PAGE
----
As described previously, the tackle tying apparatus 10 may be used to tie fishing line to a variety of fishing tackle. For example and not by way of limitation, the methods of use will be described using a hook 70. As will be recognized by those skilled in the art, the methods described will not be altered after the fishing tackle has been positioned appropriately.

The hook 70 may be described as having a hook curve 72, a hook shank 74, and a hook eye 76. The hook curve 72 is secured by the securing device 30 such that the hook shank 74 points approximately co-linear with the rod 20. For example and not by way of limitation, using the alligator clip as the securing device 30, the clamping handles 32 are depressed by the user, thereby opening the jaws 34 of the securing device 30. The hook curve 72 is secured, or clamped, within the jaws 34 of the securing device 30. The hook shank 74 is positioned approximately co-linear with the rod 20.

The fishing line 80 may now be tied to the hook 70. The line end 82 is threaded through the hook eye 76. As shown in FIG. 4, a section of fishing line 80, approximately one to eight inches (approximately two to twenty centimeters) of fishing line 80, is pulled through the hook eye 76. The user may now hold the line end 82 near and approximately co-linear to the fishing line 80 that has not been pulled through the hook eye 76.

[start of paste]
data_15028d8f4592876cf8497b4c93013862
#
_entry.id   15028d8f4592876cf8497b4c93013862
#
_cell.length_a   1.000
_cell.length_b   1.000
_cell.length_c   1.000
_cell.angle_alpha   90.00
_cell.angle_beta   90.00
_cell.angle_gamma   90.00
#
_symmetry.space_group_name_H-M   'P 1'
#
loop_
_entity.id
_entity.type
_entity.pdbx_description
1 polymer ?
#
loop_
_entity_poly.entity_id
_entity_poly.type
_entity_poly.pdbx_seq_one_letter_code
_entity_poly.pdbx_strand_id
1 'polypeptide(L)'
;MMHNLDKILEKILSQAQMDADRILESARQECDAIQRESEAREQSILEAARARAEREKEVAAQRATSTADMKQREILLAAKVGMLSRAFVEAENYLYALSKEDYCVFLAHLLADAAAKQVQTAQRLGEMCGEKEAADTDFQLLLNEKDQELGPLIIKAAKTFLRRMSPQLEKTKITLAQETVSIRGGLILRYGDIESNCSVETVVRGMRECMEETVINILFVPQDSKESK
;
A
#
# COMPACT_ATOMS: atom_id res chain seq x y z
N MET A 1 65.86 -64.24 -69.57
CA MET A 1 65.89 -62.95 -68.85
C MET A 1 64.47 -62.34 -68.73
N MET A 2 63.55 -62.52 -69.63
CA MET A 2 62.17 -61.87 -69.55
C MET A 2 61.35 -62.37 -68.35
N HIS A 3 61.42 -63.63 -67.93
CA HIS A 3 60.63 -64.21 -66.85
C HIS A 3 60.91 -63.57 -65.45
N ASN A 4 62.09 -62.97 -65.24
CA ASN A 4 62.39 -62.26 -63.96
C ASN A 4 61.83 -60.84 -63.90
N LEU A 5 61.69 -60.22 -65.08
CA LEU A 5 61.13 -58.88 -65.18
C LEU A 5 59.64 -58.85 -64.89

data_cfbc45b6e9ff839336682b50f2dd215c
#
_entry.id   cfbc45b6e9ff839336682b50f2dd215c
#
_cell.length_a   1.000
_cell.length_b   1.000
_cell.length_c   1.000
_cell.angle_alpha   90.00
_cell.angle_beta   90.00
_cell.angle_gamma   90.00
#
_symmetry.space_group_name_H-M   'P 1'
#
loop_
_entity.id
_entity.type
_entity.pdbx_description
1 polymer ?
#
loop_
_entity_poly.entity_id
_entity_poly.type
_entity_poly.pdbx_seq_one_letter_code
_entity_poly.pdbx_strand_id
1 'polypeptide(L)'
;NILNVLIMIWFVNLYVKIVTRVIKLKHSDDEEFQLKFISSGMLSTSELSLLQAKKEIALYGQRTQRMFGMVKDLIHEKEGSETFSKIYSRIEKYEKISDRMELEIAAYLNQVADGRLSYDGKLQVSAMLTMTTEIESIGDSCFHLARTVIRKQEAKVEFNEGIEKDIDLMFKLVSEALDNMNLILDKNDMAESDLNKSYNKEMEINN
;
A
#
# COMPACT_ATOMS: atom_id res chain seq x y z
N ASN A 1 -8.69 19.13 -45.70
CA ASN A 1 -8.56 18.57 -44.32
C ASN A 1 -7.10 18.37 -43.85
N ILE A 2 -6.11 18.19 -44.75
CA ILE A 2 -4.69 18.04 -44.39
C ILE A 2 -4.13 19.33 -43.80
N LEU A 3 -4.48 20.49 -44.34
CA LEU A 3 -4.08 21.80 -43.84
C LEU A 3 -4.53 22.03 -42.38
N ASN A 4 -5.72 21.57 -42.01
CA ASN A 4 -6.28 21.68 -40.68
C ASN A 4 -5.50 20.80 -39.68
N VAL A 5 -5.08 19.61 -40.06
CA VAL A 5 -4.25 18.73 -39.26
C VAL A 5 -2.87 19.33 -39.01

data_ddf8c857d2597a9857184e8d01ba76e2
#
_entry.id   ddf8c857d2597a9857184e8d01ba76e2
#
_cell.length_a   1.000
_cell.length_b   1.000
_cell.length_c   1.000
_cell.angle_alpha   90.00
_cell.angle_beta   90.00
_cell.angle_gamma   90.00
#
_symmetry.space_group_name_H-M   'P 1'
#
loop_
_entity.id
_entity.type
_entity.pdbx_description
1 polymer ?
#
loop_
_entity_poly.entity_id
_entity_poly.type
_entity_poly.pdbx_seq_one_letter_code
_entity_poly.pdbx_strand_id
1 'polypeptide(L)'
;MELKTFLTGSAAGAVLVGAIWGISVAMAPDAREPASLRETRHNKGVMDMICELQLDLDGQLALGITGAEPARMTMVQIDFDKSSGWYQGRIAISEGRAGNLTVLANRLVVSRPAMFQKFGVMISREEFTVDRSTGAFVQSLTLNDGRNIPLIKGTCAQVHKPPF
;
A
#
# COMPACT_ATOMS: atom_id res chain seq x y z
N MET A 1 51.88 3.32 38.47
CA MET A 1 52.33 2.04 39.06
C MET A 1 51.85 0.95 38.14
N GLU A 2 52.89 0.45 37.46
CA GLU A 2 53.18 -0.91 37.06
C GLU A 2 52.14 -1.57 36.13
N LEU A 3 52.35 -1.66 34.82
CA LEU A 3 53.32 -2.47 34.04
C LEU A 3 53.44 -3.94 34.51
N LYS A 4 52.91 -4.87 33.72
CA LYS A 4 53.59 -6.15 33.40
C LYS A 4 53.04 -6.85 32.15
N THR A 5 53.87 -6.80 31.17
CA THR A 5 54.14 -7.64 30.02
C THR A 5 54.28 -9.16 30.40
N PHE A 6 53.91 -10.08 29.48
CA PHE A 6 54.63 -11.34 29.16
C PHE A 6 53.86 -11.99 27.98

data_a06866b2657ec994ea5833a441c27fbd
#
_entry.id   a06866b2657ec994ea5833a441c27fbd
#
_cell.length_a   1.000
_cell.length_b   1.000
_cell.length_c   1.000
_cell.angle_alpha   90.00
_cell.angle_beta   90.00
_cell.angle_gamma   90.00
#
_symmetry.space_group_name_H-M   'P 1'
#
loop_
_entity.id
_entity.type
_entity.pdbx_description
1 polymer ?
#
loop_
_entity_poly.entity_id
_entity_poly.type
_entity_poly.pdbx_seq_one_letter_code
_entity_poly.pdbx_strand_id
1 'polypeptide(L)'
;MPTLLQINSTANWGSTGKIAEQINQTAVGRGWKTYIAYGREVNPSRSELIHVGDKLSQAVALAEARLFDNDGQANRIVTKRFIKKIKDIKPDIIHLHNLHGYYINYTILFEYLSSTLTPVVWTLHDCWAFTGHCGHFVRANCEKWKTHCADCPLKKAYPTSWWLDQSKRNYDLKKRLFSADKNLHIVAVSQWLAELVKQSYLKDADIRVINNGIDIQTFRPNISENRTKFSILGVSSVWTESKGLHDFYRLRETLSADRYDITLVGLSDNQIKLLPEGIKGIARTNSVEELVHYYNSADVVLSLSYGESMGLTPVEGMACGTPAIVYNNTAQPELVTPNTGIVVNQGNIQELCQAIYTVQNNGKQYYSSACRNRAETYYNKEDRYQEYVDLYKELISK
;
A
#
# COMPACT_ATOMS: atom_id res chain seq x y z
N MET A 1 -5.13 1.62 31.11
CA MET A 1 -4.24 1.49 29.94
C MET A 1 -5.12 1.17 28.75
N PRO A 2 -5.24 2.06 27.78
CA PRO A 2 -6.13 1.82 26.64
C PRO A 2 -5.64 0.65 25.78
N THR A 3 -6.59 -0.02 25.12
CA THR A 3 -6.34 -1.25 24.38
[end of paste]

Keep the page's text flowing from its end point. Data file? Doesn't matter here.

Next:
As shown in FIGS. 5 and 6, the user may now twist the tackle tying apparatus 10 approximately two to fifteen complete turns of the apparatus 10, and preferably about six complete turns of the apparatus 10. This action will produce at least an initial loop 84 and a final loop 88 in the fishing line 80. Preferably, one to eight intermediate loops 86 will be produced, although more intermediate loops 86 may be produced at certain times.

The user may now thread the line end 82 through the initial loop 84, and pull the line end 82 to tighten the knot 90 thus formed, as shown in FIG. 7. These actions complete the formation of a cinch knot.

The user may produce an improved cinch knot with a slight alteration in procedure. In order to produce an improved cinch knot, after the user has threaded the line end 82 through the initial loop 84, the line end 82 is threaded through the final loop 88. The user may now pull the line end 82 to tighten the knot thus formed. These actions complete the formation of an improved cinch knot.

Referenced by
Citing PatentFiling datePublication dateApplicantTitle
US7261327 *Feb 3, 2006Aug 28, 2007Howard JohnstonFishing hook tying apparatus
US8511721 *May 17, 2012Aug 20, 2013Kim Alan FarnerKnot tying implement
US8511722 *May 21, 2012Aug 20, 2013Kim Alan FarnerKnot tying device
US20110309617 *Jun 17, 2011Dec 22, 2011Kenneth Stuart EleyApparatus, system, and method for facilitating tying a friction hitch knot in a chord
US20120005939 *Jul 8, 2011Jan 12, 2012Vandewalle Thomas AFine line and string threading device
Classifications
U.S. Classification289/17
International ClassificationA01K91/04
Cooperative ClassificationA01K91/04
European ClassificationA01K91/04